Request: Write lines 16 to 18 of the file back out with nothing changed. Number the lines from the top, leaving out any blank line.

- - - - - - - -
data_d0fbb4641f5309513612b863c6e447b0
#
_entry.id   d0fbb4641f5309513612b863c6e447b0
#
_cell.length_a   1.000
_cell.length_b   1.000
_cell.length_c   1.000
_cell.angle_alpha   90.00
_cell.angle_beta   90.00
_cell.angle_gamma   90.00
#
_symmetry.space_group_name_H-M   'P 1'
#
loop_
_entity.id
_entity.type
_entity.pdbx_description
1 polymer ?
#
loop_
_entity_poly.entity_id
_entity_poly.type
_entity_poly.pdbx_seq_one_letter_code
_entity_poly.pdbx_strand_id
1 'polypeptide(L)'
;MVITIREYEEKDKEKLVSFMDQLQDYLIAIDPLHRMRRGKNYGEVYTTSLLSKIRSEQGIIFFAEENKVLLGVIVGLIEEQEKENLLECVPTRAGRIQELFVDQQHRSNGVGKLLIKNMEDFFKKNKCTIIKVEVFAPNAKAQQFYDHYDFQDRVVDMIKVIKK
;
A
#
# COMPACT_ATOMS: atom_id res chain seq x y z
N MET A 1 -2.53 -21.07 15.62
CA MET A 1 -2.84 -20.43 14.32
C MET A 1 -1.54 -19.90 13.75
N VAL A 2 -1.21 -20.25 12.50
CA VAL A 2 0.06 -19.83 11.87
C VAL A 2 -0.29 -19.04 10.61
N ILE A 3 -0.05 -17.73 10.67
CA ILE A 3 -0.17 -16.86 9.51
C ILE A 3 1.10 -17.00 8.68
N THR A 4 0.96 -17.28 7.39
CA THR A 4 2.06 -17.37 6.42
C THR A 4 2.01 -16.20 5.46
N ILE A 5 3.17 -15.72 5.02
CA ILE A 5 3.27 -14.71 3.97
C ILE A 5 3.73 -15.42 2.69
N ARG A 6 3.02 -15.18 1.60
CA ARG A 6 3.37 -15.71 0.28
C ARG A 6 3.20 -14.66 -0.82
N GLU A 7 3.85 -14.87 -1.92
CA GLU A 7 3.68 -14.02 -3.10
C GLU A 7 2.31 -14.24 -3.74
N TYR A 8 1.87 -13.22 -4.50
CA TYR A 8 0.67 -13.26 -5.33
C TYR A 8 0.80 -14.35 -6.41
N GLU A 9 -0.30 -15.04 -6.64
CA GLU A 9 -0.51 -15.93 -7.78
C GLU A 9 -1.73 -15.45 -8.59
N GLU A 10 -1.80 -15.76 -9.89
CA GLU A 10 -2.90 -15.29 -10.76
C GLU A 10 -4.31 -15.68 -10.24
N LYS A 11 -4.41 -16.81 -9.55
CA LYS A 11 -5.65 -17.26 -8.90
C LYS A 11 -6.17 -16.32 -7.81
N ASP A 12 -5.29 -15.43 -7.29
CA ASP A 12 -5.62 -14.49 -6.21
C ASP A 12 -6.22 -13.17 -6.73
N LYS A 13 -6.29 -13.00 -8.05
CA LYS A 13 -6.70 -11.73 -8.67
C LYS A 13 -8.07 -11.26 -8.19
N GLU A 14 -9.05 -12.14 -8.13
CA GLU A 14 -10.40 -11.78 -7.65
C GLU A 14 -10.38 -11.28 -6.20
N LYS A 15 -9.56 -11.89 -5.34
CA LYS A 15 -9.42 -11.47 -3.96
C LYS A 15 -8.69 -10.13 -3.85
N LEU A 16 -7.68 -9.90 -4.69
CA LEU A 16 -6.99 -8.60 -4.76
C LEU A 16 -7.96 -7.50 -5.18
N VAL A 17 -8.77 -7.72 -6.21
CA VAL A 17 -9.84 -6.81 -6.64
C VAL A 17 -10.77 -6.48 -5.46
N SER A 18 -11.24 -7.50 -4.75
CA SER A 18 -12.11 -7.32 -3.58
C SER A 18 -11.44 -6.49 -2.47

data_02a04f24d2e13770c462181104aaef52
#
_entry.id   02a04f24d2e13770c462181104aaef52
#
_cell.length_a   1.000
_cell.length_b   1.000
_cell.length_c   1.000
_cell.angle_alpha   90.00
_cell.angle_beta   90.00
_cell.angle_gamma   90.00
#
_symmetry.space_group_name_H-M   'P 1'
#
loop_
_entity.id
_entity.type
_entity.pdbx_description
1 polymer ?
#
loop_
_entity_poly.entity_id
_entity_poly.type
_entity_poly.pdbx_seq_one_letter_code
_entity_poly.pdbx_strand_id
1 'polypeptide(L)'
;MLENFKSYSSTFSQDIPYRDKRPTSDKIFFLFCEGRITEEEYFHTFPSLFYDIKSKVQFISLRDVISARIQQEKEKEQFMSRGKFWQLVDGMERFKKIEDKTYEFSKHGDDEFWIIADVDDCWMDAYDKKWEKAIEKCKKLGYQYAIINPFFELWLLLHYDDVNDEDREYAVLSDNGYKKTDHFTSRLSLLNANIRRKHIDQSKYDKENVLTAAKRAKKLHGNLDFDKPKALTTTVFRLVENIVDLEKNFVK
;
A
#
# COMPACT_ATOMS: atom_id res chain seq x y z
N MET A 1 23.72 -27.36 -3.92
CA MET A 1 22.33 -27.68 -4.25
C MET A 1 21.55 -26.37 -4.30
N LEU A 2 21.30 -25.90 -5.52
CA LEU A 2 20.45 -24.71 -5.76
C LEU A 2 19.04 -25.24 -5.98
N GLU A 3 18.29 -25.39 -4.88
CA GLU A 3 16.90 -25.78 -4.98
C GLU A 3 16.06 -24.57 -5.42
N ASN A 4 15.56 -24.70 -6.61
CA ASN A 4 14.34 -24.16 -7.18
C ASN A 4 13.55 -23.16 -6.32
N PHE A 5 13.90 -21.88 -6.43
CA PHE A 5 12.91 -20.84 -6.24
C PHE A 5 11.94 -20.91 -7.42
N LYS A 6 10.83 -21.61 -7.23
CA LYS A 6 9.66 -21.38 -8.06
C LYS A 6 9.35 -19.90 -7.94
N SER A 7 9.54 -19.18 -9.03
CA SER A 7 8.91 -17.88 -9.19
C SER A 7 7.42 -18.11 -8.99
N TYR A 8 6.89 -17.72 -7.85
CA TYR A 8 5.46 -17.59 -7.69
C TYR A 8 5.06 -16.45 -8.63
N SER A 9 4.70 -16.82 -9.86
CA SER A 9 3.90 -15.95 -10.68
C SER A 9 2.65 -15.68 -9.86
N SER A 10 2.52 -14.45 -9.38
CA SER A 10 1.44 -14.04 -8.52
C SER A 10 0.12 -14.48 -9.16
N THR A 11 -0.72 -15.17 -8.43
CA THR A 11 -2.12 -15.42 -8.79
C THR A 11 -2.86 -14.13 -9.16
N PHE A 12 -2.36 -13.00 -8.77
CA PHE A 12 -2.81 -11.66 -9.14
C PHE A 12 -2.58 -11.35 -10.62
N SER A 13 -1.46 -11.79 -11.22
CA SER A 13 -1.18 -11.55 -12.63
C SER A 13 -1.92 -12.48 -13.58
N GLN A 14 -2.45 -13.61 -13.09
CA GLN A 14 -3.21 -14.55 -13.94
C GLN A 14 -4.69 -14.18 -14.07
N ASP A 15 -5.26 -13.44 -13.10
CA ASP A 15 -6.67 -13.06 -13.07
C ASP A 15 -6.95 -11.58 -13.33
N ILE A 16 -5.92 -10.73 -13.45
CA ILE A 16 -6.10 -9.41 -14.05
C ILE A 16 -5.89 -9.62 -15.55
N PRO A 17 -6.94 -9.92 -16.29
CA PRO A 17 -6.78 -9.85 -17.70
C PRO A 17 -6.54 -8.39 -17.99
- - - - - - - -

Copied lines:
_entity.type
_entity.pdbx_description
1 polymer ?